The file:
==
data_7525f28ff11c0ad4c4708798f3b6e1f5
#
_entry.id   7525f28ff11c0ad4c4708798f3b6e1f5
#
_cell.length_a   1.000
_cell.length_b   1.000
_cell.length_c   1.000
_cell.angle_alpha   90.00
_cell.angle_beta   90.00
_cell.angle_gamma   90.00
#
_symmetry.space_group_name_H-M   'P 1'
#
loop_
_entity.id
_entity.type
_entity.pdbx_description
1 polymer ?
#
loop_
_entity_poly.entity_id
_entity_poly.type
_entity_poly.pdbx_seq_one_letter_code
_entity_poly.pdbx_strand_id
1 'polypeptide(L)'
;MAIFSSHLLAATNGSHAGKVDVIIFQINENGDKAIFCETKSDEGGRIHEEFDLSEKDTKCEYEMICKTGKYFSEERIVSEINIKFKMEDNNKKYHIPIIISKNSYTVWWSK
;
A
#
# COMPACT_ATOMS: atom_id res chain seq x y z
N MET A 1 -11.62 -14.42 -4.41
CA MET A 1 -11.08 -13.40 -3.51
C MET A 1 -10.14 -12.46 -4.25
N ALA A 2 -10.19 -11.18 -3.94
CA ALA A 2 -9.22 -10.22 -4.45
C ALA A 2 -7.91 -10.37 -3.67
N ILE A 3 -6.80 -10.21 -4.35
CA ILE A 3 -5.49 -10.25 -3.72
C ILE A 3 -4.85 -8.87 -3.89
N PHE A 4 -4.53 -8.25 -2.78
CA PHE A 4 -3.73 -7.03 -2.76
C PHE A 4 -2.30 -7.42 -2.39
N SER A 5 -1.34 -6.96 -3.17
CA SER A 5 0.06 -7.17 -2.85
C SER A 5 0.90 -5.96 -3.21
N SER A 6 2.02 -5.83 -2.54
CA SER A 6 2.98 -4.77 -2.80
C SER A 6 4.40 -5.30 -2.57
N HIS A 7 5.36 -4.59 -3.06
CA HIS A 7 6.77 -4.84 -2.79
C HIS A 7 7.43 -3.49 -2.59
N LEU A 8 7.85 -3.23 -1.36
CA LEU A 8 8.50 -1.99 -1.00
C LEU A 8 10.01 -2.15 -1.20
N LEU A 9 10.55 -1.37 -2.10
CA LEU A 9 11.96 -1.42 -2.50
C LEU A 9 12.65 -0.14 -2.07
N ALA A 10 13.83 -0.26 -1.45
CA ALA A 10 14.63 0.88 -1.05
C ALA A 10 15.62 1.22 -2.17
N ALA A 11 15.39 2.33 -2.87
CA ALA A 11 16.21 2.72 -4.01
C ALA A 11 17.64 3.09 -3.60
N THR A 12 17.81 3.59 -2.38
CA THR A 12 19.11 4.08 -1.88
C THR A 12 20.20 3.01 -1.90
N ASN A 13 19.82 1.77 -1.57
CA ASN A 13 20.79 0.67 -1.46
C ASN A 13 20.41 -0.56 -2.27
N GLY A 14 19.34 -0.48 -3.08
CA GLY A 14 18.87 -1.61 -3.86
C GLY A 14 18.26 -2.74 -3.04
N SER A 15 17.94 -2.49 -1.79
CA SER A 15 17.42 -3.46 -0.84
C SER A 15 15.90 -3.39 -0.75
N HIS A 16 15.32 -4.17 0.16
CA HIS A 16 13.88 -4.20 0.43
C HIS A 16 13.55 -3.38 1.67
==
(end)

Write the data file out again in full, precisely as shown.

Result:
data_7525f28ff11c0ad4c4708798f3b6e1f5
#
_entry.id   7525f28ff11c0ad4c4708798f3b6e1f5
#
_cell.length_a   1.000
_cell.length_b   1.000
_cell.length_c   1.000
_cell.angle_alpha   90.00
_cell.angle_beta   90.00
_cell.angle_gamma   90.00
#
_symmetry.space_group_name_H-M   'P 1'
#
loop_
_entity.id
_entity.type
_entity.pdbx_description
1 polymer ?
#
loop_
_entity_poly.entity_id
_entity_poly.type
_entity_poly.pdbx_seq_one_letter_code
_entity_poly.pdbx_strand_id
1 'polypeptide(L)'
;MAIFSSHLLAATNGSHAGKVDVIIFQINENGDKAIFCETKSDEGGRIHEEFDLSEKDTKCEYEMICKTGKYFSEERIVSEINIKFKMEDNNKKYHIPIIISKNSYTVWWSK
;
A
#
# COMPACT_ATOMS: atom_id res chain seq x y z
N MET A 1 -11.62 -14.42 -4.41
CA MET A 1 -11.08 -13.40 -3.51
C MET A 1 -10.14 -12.46 -4.25
N ALA A 2 -10.19 -11.18 -3.94
CA ALA A 2 -9.22 -10.22 -4.45
C ALA A 2 -7.91 -10.37 -3.67
N ILE A 3 -6.80 -10.21 -4.35
CA ILE A 3 -5.49 -10.25 -3.72
C ILE A 3 -4.85 -8.87 -3.89
N PHE A 4 -4.53 -8.25 -2.78
CA PHE A 4 -3.73 -7.03 -2.76
C PHE A 4 -2.30 -7.42 -2.39
N SER A 5 -1.34 -6.96 -3.17
CA SER A 5 0.06 -7.17 -2.85
C SER A 5 0.90 -5.96 -3.21
N SER A 6 2.02 -5.83 -2.54
CA SER A 6 2.98 -4.77 -2.80
C SER A 6 4.40 -5.30 -2.57
N HIS A 7 5.36 -4.59 -3.06
CA HIS A 7 6.77 -4.84 -2.79
C HIS A 7 7.43 -3.49 -2.59
N LEU A 8 7.85 -3.23 -1.36
CA LEU A 8 8.50 -1.99 -1.00
C LEU A 8 10.01 -2.15 -1.20
N LEU A 9 10.55 -1.37 -2.10
CA LEU A 9 11.96 -1.42 -2.50
C LEU A 9 12.65 -0.14 -2.07
N ALA A 10 13.83 -0.26 -1.45
CA ALA A 10 14.63 0.88 -1.05
C ALA A 10 15.62 1.22 -2.17
N ALA A 11 15.39 2.33 -2.87
CA ALA A 11 16.21 2.72 -4.01
C ALA A 11 17.64 3.09 -3.60
N THR A 12 17.81 3.59 -2.38
CA THR A 12 19.11 4.08 -1.88
C THR A 12 20.20 3.01 -1.90
N ASN A 13 19.82 1.77 -1.57
CA ASN A 13 20.79 0.67 -1.46
C ASN A 13 20.41 -0.56 -2.27
N GLY A 14 19.34 -0.48 -3.08
CA GLY A 14 18.87 -1.61 -3.86
C GLY A 14 18.26 -2.74 -3.04
N SER A 15 17.94 -2.49 -1.79
CA SER A 15 17.42 -3.46 -0.84
C SER A 15 15.90 -3.39 -0.75
N HIS A 16 15.32 -4.17 0.16
CA HIS A 16 13.88 -4.20 0.43
C HIS A 16 13.55 -3.38 1.67